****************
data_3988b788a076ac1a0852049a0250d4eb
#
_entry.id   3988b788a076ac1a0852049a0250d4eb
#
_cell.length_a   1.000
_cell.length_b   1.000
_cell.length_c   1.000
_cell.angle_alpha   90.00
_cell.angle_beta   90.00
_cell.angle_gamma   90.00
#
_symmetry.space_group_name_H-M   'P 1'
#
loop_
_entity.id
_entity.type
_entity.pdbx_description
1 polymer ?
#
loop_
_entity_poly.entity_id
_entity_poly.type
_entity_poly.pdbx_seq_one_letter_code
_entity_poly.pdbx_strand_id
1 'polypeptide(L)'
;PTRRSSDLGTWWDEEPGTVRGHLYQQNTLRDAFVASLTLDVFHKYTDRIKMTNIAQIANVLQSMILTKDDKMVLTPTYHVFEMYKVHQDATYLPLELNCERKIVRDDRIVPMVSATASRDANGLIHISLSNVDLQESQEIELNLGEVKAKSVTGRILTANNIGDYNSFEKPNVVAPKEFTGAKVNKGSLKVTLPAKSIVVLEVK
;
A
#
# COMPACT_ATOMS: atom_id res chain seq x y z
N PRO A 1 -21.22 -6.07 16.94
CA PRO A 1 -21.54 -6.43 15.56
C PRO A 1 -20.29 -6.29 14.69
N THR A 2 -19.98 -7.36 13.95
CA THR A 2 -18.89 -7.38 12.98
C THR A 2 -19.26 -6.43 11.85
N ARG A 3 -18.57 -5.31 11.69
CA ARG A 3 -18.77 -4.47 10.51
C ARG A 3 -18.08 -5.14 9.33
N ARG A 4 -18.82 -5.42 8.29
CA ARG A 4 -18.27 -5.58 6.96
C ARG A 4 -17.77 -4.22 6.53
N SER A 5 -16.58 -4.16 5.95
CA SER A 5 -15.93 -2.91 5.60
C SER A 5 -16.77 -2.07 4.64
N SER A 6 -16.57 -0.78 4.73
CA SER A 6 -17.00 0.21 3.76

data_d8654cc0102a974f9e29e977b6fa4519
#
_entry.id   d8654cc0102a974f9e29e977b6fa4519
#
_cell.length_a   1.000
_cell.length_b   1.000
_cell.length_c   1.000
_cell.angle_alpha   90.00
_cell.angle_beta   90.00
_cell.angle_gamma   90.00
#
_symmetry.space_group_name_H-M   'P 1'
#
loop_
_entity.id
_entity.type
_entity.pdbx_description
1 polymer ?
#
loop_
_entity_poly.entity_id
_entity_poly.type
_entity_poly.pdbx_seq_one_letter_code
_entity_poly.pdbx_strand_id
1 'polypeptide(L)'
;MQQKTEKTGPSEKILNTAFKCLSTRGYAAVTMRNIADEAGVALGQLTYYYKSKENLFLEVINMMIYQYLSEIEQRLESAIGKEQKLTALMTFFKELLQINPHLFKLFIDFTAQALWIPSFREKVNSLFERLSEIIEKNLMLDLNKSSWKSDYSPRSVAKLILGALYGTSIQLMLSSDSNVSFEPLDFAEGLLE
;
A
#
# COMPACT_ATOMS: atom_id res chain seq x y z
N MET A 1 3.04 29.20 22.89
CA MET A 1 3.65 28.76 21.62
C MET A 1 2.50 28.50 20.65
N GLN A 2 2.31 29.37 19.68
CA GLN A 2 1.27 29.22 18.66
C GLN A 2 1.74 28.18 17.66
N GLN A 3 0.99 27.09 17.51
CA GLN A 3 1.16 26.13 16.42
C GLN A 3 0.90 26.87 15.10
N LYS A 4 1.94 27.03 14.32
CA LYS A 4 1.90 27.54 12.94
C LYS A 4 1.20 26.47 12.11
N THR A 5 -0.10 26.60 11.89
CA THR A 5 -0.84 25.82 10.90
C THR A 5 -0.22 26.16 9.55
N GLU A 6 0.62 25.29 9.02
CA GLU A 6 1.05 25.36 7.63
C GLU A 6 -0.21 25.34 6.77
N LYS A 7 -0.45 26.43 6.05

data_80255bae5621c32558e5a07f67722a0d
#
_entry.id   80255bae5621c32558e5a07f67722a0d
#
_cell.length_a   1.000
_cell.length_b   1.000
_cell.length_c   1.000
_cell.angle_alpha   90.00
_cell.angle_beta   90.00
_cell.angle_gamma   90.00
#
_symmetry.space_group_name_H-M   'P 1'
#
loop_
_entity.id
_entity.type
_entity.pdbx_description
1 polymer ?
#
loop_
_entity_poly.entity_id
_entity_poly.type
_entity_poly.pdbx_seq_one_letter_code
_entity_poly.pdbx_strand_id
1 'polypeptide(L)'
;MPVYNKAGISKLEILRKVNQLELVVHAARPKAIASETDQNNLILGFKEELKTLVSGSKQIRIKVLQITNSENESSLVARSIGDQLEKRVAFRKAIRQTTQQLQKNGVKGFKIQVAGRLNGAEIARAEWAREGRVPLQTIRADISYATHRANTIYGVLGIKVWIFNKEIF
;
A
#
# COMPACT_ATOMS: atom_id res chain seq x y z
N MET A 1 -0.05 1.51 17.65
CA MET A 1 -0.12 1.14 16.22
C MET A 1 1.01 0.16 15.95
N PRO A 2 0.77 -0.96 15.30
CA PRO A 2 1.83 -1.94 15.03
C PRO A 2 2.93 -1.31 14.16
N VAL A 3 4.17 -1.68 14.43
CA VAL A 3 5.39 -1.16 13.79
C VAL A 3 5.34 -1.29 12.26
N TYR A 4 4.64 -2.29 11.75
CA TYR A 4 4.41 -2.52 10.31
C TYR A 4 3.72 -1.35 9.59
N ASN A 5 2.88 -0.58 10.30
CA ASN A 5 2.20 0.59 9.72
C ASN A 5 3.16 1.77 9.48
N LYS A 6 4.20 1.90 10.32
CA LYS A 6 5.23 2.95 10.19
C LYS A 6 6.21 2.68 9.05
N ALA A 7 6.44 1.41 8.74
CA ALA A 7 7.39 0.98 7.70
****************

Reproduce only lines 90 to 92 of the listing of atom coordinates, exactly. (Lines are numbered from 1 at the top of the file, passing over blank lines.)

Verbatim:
N THR A 5 -0.10 26.60 11.89
CA THR A 5 -0.84 25.82 10.90
C THR A 5 -0.22 26.16 9.55